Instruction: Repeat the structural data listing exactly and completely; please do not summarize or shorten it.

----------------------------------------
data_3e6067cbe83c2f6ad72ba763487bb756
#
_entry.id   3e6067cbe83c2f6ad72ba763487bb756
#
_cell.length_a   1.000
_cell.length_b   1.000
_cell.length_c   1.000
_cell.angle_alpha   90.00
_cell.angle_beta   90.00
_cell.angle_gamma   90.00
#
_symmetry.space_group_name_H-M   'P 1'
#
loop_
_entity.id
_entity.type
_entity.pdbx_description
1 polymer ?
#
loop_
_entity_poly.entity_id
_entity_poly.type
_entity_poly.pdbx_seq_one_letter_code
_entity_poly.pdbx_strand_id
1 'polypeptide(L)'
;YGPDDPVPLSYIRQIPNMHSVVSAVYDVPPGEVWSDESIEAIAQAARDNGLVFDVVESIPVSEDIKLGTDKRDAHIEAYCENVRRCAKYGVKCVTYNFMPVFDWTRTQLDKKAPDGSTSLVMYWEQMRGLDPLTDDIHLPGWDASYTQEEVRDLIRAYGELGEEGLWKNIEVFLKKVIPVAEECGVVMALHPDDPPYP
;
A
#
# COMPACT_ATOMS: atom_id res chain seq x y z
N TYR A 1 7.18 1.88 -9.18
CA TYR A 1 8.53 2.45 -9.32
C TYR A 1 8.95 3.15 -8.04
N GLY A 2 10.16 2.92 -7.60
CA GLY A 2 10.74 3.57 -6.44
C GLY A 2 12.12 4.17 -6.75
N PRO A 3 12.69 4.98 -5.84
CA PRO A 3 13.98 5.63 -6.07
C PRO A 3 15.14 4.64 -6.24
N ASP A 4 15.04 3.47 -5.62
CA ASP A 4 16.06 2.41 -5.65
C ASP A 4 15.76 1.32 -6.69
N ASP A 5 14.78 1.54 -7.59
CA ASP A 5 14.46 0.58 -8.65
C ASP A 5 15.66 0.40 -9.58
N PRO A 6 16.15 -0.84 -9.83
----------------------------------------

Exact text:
data_3e6067cbe83c2f6ad72ba763487bb756
#
_entry.id   3e6067cbe83c2f6ad72ba763487bb756
#
_cell.length_a   1.000
_cell.length_b   1.000
_cell.length_c   1.000
_cell.angle_alpha   90.00
_cell.angle_beta   90.00
_cell.angle_gamma   90.00
#
_symmetry.space_group_name_H-M   'P 1'
#
loop_
_entity.id
_entity.type
_entity.pdbx_description
1 polymer ?
#
loop_
_entity_poly.entity_id
_entity_poly.type
_entity_poly.pdbx_seq_one_letter_code
_entity_poly.pdbx_strand_id
1 'polypeptide(L)'
;YGPDDPVPLSYIRQIPNMHSVVSAVYDVPPGEVWSDESIEAIAQAARDNGLVFDVVESIPVSEDIKLGTDKRDAHIEAYCENVRRCAKYGVKCVTYNFMPVFDWTRTQLDKKAPDGSTSLVMYWEQMRGLDPLTDDIHLPGWDASYTQEEVRDLIRAYGELGEEGLWKNIEVFLKKVIPVAEECGVVMALHPDDPPYP
;
A
#
# COMPACT_ATOMS: atom_id res chain seq x y z
N TYR A 1 7.18 1.88 -9.18
CA TYR A 1 8.53 2.45 -9.32
C TYR A 1 8.95 3.15 -8.04
N GLY A 2 10.16 2.92 -7.60
CA GLY A 2 10.74 3.57 -6.44
C GLY A 2 12.12 4.17 -6.75
N PRO A 3 12.69 4.98 -5.84
CA PRO A 3 13.98 5.63 -6.07
C PRO A 3 15.14 4.64 -6.24
N ASP A 4 15.04 3.47 -5.62
CA ASP A 4 16.06 2.41 -5.65
C ASP A 4 15.76 1.32 -6.69
N ASP A 5 14.78 1.54 -7.59
CA ASP A 5 14.46 0.58 -8.65
C ASP A 5 15.66 0.40 -9.58
N PRO A 6 16.15 -0.84 -9.83